By Lana Taylor (one-third of Three Birds Renovations)
You’ve all heard the cliché that “you don’t plan to fail, you fail to plan”. Well, in the world of property flipping that couldn’t be more accurate. And the most crucial thing to realise is that most of this planning has to take place before the house is even yours – in the settlement period (which usually takes about six weeks).
So for all you budding flippers out there, get your notepad and pencil out as I interview our Operations Guru-slash-Standover-Woman, Erin Cayless, to share the 10 steps to success when planning a 30-day flip. And even if you’re not flipping a house, just renovating your own home, you might pick up some tips on how to make your reno as fast and painless as possible. There’s nothing worse than a home reno that drags on ’til the cows come home — all that dust!!
Lana: HOW IMPORTANT IS THE PLANNING STAGE OF A RENO?
Erin: In my opinion it is the most important part of a reno. Without thorough and detailed planning, the reno will fall apart and run over budget. This is especially important if you are running the reno yourself to maximise your profit rather than paying a builder to do it.
Lana: WHAT ARE THE STEPS TO PLANNING A 30-DAY FLIP?
Erin: I think there are 10 main steps:
Step 1. Before buying the house, contact a local certifier to get the 149 certificate checked. This will confirm that the renos you want to do at that property, can be done e.g – a 149 will tell you if you are in a flood zone which could mean you need to get a DA (Development Application) and that could take months. That would be a showstopper for us as we are only interested in doing renos that are either Exempt or Complying Development as a CDC can get passed through council much more quickly.
Step 2. Assuming you get past step 1 and have purchased the house ie – exchanged contracts, you need to spend time at the property to work out exactly what changes you want to make. This will include drawing up a new floor plan. We hand-draw our plans using a pencil, ruler and rubber (it’s easier and more enjoyable than you think). Remember, you don’t actually own the property yet, as it hasn’t settled, so you need to negotiate “access visits” with the agent. On one of our projects, the house was already vacant and the owners were happy for us to spend as much time in the house as we wanted. This is the ideal scenario as it gives you maximum time for planning. If the house is still occupied, you should still get at least 2 access visits and if that’s the case, try and stretch them out to be several hours in duration.
Step 3. If your reno plans extend beyond replacing just fixtures and finishes you may need to engage a structural engineer. If so, meet them onsite to discuss your hand-drawn plans and see if they are possible. The engineer will tell you how much significant structural work will be required to meet your reno vision.
Step 4. Meet a builder on site to run through your plans. Share with him any feedback your engineer may have given you. Give the builder a written scope of work (which you may have adjusted during his visit) and ask him to come back with a quote. You should repeat this step with a few builders to get comparative costs. Once you’ve received all the quotes from your builders, check to see if they are within your budget. Discuss with each builder if necessary – especially if you need to bring costs down. Appoint a builder.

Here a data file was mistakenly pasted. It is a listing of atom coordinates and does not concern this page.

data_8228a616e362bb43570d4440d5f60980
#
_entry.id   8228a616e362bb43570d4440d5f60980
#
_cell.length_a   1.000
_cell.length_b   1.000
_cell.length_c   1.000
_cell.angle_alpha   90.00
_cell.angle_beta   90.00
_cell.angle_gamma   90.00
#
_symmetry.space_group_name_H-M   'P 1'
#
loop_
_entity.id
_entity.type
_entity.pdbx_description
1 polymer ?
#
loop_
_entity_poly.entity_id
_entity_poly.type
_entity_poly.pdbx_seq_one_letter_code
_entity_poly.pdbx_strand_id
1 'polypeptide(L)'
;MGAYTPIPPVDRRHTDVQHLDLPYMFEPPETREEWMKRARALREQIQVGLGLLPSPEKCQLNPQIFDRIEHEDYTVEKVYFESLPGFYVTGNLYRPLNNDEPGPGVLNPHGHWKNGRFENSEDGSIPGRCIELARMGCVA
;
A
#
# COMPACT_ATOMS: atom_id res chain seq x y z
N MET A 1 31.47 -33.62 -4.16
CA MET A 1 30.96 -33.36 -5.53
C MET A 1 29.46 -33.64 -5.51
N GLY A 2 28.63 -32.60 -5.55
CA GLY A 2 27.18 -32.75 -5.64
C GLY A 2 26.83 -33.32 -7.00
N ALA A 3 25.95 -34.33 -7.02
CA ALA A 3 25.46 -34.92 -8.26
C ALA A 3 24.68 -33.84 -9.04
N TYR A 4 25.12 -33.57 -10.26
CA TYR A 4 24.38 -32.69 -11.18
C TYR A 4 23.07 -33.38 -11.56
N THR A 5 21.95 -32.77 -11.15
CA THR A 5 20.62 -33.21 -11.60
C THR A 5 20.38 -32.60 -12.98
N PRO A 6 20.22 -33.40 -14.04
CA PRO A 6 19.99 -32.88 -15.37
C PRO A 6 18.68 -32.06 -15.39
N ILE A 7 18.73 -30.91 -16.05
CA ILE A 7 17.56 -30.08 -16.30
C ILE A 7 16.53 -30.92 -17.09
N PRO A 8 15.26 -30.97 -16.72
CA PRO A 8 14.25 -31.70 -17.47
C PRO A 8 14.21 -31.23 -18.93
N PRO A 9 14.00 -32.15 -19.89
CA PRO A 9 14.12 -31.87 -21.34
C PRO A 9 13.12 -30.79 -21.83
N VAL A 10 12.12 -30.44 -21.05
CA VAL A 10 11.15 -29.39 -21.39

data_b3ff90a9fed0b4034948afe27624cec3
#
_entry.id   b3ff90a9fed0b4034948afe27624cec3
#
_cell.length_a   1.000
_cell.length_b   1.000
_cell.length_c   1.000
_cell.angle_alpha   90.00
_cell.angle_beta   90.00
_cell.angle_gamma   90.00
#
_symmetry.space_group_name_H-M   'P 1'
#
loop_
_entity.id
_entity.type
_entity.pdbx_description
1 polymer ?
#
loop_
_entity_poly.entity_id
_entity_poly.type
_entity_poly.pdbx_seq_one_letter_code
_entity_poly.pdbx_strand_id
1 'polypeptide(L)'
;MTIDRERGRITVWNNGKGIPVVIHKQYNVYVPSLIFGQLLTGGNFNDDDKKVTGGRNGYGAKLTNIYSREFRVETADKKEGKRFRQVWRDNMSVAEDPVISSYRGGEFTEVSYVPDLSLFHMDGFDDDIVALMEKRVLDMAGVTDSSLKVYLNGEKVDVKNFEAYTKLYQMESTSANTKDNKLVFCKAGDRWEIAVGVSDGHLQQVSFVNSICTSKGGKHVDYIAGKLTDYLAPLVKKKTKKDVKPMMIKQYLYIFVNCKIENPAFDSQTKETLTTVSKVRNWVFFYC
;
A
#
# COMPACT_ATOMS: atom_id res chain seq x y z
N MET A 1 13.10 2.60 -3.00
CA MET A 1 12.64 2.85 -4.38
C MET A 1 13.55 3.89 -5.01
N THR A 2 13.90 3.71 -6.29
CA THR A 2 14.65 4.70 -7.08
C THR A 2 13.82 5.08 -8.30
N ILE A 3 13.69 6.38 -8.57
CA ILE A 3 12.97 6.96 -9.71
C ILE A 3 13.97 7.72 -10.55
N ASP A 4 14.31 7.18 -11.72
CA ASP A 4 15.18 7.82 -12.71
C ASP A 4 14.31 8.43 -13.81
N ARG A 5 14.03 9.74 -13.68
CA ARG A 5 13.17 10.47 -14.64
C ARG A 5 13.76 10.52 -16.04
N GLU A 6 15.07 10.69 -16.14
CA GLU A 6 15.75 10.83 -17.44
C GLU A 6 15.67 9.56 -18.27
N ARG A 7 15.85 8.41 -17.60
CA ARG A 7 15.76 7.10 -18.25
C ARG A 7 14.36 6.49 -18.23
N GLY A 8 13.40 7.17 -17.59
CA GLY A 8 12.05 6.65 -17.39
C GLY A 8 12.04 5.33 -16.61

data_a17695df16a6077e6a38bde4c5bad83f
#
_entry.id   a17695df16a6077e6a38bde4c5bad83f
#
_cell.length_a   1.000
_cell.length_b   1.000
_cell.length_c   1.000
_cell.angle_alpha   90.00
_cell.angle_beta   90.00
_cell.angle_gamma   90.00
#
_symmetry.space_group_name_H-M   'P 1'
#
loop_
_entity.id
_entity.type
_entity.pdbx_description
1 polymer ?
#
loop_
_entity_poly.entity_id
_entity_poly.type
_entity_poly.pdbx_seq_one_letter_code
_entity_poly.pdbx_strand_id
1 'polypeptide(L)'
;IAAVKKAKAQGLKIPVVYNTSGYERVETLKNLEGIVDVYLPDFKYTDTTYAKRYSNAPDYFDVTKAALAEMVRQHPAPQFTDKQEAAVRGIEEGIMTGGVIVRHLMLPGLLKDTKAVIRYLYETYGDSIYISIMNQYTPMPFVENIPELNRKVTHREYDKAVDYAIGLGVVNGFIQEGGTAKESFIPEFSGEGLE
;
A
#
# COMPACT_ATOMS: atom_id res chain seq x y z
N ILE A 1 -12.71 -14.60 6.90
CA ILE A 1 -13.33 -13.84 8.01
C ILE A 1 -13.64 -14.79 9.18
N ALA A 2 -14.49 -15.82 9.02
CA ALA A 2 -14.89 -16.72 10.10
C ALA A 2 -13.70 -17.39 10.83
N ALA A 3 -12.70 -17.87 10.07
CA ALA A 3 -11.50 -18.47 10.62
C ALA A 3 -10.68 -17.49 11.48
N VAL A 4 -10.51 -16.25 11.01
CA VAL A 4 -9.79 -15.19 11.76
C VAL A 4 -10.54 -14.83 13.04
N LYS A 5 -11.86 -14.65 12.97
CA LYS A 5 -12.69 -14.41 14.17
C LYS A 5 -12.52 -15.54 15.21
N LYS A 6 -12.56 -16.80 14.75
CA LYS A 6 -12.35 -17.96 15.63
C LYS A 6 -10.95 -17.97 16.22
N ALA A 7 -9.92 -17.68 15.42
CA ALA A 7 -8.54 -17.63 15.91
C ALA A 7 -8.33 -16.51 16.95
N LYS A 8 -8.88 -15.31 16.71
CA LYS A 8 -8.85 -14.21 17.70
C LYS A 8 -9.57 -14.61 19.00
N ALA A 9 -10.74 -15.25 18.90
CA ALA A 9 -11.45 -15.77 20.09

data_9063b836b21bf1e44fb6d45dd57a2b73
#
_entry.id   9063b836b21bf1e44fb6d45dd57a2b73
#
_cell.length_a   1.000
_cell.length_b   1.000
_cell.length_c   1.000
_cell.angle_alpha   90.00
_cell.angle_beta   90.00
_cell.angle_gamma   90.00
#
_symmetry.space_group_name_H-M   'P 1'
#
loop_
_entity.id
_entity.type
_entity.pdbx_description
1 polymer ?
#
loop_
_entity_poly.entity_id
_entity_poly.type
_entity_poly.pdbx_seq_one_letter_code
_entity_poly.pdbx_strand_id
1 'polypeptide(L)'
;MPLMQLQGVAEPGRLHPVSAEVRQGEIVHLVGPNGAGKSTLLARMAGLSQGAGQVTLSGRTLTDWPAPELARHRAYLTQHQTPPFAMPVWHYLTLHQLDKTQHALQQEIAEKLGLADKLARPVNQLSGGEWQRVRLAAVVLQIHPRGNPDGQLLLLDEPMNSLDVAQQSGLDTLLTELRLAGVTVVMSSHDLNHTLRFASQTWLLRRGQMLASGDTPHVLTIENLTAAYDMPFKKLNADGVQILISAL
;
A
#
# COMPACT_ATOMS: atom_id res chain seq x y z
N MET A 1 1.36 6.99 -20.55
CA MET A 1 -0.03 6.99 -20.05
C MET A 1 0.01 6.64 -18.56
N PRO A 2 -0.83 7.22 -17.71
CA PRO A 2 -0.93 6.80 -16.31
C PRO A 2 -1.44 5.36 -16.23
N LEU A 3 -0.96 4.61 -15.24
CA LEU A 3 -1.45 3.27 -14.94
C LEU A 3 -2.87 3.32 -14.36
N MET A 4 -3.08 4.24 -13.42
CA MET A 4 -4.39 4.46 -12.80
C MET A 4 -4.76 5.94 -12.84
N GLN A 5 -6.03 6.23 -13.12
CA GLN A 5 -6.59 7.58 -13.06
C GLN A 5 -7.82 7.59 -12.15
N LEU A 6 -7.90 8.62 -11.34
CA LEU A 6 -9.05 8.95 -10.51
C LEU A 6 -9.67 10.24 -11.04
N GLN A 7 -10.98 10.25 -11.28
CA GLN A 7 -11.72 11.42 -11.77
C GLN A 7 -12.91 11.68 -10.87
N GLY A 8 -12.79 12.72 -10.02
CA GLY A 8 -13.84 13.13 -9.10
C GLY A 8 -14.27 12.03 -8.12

Step 5. Engage a draftsman to draw up official plans for the certifier and ask your engineer to return to the site so he can prepare final drawings. Give the draftsman’s and engineer’s plans to the certifier for the CDC (Complying Development Certificate) application. The sooner you get the plans to your certifier the better. This also allows the certifier time to give you feedback on your plans if they think they need adjusting in order to get them through council.
Step 6. Choose a proposed start date for your reno. You can’t start your reno the day after settlement because you need to wait for council to issue the CDC, and that process can’t commence until they you are confirmed as the new owner. Get your solicitor to send a letter to your certifier confirming you as the new owners. How long the council will take to issue your CDC depends on the council and can take between 2-21 days. Ask your certifier to give their best estimate on how long approval will take based on the complexity of your plans and their experience with that council. Use that as your start date.
Step 7. Sit down with your builder and develop a week-by-week, day-by-day reno schedule with him. His work schedule will determine when other trades need to be onsite so it’s important to sort this out first before locking in other trades like plumbers and electricians.
Step 8. Co-ordinate all other trades (eg – tiler, plumber, electrician, landscaper, glazier, painter) to meet you on site and quote. Give them a written scope of work including the dates they are required on site (which you should have worked out with your builder prior). Get a few different companies to quote for the same scope of work so you can compare costs, then appoint your Tradies. This should ideally happen 2-3 weeks out from settlement.
Step 9. Determine what fixtures and fittings you want and can afford. You need to know this so you can order in advance and have them ready onsite when the Trades need them. Some things have long lead-times (eg window shutters) so you need to place orders in the pre-settlement planning phase.
Step 10. You’ve settled on the property and the house is yours. Get the letter from your solicitor (see step 8) and await your CDC. You may need to adjust your reno schedule based on exactly when the CDC comes through.
Lana: IS THERE ANYTHING YOU’VE EVER FORGOTTEN TO DO?
Erin: Ordering the porta-loo and working out where to put the man-hole — gets me at every house.